Army Sergeant Dishonourably Discharged After Refusing COVID-19 Vaccine
A sergeant in the Malaysian Army was dishonourably discharged after almost two decades of service for refusing to be vaccinated against COVID-19
Sergeant Wan Ramly Wan Seman was sacked after refusing direct orders from his Commanding Officer (CO) to receive the COVID-19 vaccine, citing the exercise of his rights as a Malaysian to refuse as it was not made mandatory by the government.
The news of his dismissal first broke on 23 August and will come into effect tomorrow, 26 August.
Speaking to Free Malaysia Today, Wan Ramly, 39, said that this right of refusal is extended to every citizen, regardless of whether they are in the army or not. He also adds that he is deeply disappointed as he was 16 months away from qualifying for a lifetime pension for his service.
He had served in the army for 19 years with a spotless disciplinary record, and had rose to the commanding rank in the Royal Malay Regiment's 24th batalliion, based in Negeri Sembilan.
The father of three said his ordeal began in early July, when he first refused to be vaccinated against the orders of his CO. Wan Ramly was then subjected to multiple counselling sessions to persuade him, but to no avail, reported Berita Harian.
The Malaysian Army reasserted their stance that the vaccine is compulsory for all servicemen, citing the communal nature of their quarters and their roles as frontliners
In a press statement, the army clarified that the dishonourable discharge of Sergeant Wan Ramly is indeed true, and that they made the decision based on serious considerations of fact.
"As a member of the Malaysian Army, the vaccine has been made mandatory, especially before undertaking any postings or assignments. The only exception (that can be made) is to those that do not qualify," the statement read, adding, "Any servicemen who refuse the vaccine will be subjected to disciplinary actions for violating direct orders."
It is believed that these qualifiers are for those with related allergies, compromised immune systems, or pregnant women, as reported by mStar.
The army went on to say this decision is based on how members live communally when carrying out their duties, as well as their increased exposure to the virus, being frontliners.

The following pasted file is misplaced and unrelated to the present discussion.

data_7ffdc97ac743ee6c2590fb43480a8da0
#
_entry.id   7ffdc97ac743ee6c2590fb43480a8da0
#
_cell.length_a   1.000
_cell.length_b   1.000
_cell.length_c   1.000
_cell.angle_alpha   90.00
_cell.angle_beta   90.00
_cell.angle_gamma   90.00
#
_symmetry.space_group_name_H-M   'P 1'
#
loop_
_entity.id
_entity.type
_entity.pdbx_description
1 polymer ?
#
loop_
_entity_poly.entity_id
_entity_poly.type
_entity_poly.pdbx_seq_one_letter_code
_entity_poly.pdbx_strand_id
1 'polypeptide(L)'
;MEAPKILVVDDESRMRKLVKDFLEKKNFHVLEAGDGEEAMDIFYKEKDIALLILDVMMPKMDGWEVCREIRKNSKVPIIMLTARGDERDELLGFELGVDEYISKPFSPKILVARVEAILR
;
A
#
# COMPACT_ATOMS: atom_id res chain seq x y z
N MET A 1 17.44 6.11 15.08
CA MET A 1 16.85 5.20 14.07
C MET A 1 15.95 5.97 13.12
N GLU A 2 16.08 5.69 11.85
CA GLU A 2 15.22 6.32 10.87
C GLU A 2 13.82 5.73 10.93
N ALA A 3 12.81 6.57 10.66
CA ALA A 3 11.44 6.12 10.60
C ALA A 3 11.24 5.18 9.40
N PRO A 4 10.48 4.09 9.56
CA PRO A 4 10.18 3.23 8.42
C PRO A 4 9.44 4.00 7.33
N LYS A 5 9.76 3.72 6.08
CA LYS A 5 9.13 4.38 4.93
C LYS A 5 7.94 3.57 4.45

"(If they refuse) they can spread COVID-19 onto other army members, their family members, as well as society at large."
Veteran groups are split over the decision, with one calling for Wan Ramly to be given a fair trial
According to Free Malaysia Today, the president of the National Patriots Association (Patriots), retired Brigadier-General Mohamed Arshad Raji, had said the decision by the army was rather harsh.
"To discharge someone... before he qualifies for the pension is a bit cruel... He is a father of three young children. There are better ways of handling a soldier who has given the best part of his youth to the nation," said Mohamed Arshad.
Wan Ramly was reported to have requested to be court-martialled under army laws to defend his sacking, but it was refused outright by his CO.
Another veteran group, Persatuan Veteran ATM (PVATM), however, said retired servicemen ought to trust the current leadership to make the right decisions, reported Malaysiakini.
"PVATM calls on our brothers to not get involved or give any negative comments regarding those who are still serving," their president Sharuddin Omar said in a statement, adding, "We believe the higher-ups in the army have made all the relevant considerations of fact from every aspect before making any decisions."
They concluded by saying had Wan Ramly not been ostracised, his decision might have influenced others, which will compromise morale of the whole organisation.